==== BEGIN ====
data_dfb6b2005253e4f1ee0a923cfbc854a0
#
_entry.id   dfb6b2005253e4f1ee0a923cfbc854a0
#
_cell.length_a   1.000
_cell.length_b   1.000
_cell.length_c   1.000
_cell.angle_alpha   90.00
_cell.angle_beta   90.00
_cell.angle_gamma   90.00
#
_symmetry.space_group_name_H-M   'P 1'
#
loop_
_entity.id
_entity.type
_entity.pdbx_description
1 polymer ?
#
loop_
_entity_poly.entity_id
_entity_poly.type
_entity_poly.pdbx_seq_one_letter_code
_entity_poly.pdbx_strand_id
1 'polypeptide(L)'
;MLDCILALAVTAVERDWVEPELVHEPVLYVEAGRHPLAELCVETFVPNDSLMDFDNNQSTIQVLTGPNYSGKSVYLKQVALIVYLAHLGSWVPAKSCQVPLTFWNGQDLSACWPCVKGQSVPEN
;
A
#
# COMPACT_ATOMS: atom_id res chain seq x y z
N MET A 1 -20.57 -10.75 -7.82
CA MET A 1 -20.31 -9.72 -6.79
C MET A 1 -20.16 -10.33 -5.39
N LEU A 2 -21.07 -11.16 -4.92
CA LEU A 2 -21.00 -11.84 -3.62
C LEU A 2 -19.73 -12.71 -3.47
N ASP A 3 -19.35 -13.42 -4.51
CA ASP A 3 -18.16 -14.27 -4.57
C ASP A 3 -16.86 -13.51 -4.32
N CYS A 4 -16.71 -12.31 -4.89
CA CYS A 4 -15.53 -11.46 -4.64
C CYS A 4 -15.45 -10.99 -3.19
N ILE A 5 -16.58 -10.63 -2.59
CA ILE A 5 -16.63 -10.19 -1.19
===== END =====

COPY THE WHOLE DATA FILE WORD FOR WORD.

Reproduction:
data_dfb6b2005253e4f1ee0a923cfbc854a0
#
_entry.id   dfb6b2005253e4f1ee0a923cfbc854a0
#
_cell.length_a   1.000
_cell.length_b   1.000
_cell.length_c   1.000
_cell.angle_alpha   90.00
_cell.angle_beta   90.00
_cell.angle_gamma   90.00
#
_symmetry.space_group_name_H-M   'P 1'
#
loop_
_entity.id
_entity.type
_entity.pdbx_description
1 polymer ?
#
loop_
_entity_poly.entity_id
_entity_poly.type
_entity_poly.pdbx_seq_one_letter_code
_entity_poly.pdbx_strand_id
1 'polypeptide(L)'
;MLDCILALAVTAVERDWVEPELVHEPVLYVEAGRHPLAELCVETFVPNDSLMDFDNNQSTIQVLTGPNYSGKSVYLKQVALIVYLAHLGSWVPAKSCQVPLTFWNGQDLSACWPCVKGQSVPEN
;
A
#
# COMPACT_ATOMS: atom_id res chain seq x y z
N MET A 1 -20.57 -10.75 -7.82
CA MET A 1 -20.31 -9.72 -6.79
C MET A 1 -20.16 -10.33 -5.39
N LEU A 2 -21.07 -11.16 -4.92
CA LEU A 2 -21.00 -11.84 -3.62
C LEU A 2 -19.73 -12.71 -3.47
N ASP A 3 -19.35 -13.42 -4.51
CA ASP A 3 -18.16 -14.27 -4.57
C ASP A 3 -16.86 -13.51 -4.32
N CYS A 4 -16.71 -12.31 -4.89
CA CYS A 4 -15.53 -11.46 -4.64
C CYS A 4 -15.45 -10.99 -3.19
N ILE A 5 -16.58 -10.63 -2.59
CA ILE A 5 -16.63 -10.19 -1.19